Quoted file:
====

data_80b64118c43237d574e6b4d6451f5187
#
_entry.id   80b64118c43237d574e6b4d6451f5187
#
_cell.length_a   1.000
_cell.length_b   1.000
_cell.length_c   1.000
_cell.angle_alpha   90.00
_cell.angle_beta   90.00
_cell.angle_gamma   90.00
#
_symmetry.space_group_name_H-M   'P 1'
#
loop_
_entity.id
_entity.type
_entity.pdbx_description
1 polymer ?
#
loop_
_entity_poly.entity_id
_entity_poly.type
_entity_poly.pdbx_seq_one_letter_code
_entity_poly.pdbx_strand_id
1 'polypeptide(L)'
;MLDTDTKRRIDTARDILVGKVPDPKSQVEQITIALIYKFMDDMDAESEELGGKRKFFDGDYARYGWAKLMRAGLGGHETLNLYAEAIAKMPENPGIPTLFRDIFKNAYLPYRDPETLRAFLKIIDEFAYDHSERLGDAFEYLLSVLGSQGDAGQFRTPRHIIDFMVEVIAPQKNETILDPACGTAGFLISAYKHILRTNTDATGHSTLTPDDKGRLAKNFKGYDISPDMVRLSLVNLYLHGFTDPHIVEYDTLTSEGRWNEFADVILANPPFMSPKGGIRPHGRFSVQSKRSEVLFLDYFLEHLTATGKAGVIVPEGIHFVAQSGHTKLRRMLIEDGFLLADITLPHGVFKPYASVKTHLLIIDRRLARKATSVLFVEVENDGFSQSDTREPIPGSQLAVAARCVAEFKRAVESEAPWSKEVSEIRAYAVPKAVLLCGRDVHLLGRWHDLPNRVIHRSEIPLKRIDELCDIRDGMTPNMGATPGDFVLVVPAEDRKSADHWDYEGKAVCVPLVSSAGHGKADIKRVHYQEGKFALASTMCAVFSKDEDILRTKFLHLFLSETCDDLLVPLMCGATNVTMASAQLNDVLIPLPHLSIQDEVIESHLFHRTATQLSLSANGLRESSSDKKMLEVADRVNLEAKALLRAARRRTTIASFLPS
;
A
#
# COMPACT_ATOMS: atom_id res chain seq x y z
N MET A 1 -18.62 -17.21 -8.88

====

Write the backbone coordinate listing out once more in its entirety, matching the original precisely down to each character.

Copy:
data_80b64118c43237d574e6b4d6451f5187
#
_entry.id   80b64118c43237d574e6b4d6451f5187
#
_cell.length_a   1.000
_cell.length_b   1.000
_cell.length_c   1.000
_cell.angle_alpha   90.00
_cell.angle_beta   90.00
_cell.angle_gamma   90.00
#
_symmetry.space_group_name_H-M   'P 1'
#
loop_
_entity.id
_entity.type
_entity.pdbx_description
1 polymer ?
#
loop_
_entity_poly.entity_id
_entity_poly.type
_entity_poly.pdbx_seq_one_letter_code
_entity_poly.pdbx_strand_id
1 'polypeptide(L)'
;MLDTDTKRRIDTARDILVGKVPDPKSQVEQITIALIYKFMDDMDAESEELGGKRKFFDGDYARYGWAKLMRAGLGGHETLNLYAEAIAKMPENPGIPTLFRDIFKNAYLPYRDPETLRAFLKIIDEFAYDHSERLGDAFEYLLSVLGSQGDAGQFRTPRHIIDFMVEVIAPQKNETILDPACGTAGFLISAYKHILRTNTDATGHSTLTPDDKGRLAKNFKGYDISPDMVRLSLVNLYLHGFTDPHIVEYDTLTSEGRWNEFADVILANPPFMSPKGGIRPHGRFSVQSKRSEVLFLDYFLEHLTATGKAGVIVPEGIHFVAQSGHTKLRRMLIEDGFLLADITLPHGVFKPYASVKTHLLIIDRRLARKATSVLFVEVENDGFSQSDTREPIPGSQLAVAARCVAEFKRAVESEAPWSKEVSEIRAYAVPKAVLLCGRDVHLLGRWHDLPNRVIHRSEIPLKRIDELCDIRDGMTPNMGATPGDFVLVVPAEDRKSADHWDYEGKAVCVPLVSSAGHGKADIKRVHYQEGKFALASTMCAVFSKDEDILRTKFLHLFLSETCDDLLVPLMCGATNVTMASAQLNDVLIPLPHLSIQDEVIESHLFHRTATQLSLSANGLRESSSDKKMLEVADRVNLEAKALLRAARRRTTIASFLPS
;
A
#
# COMPACT_ATOMS: atom_id res chain seq x y z
N MET A 1 -18.62 -17.21 -8.88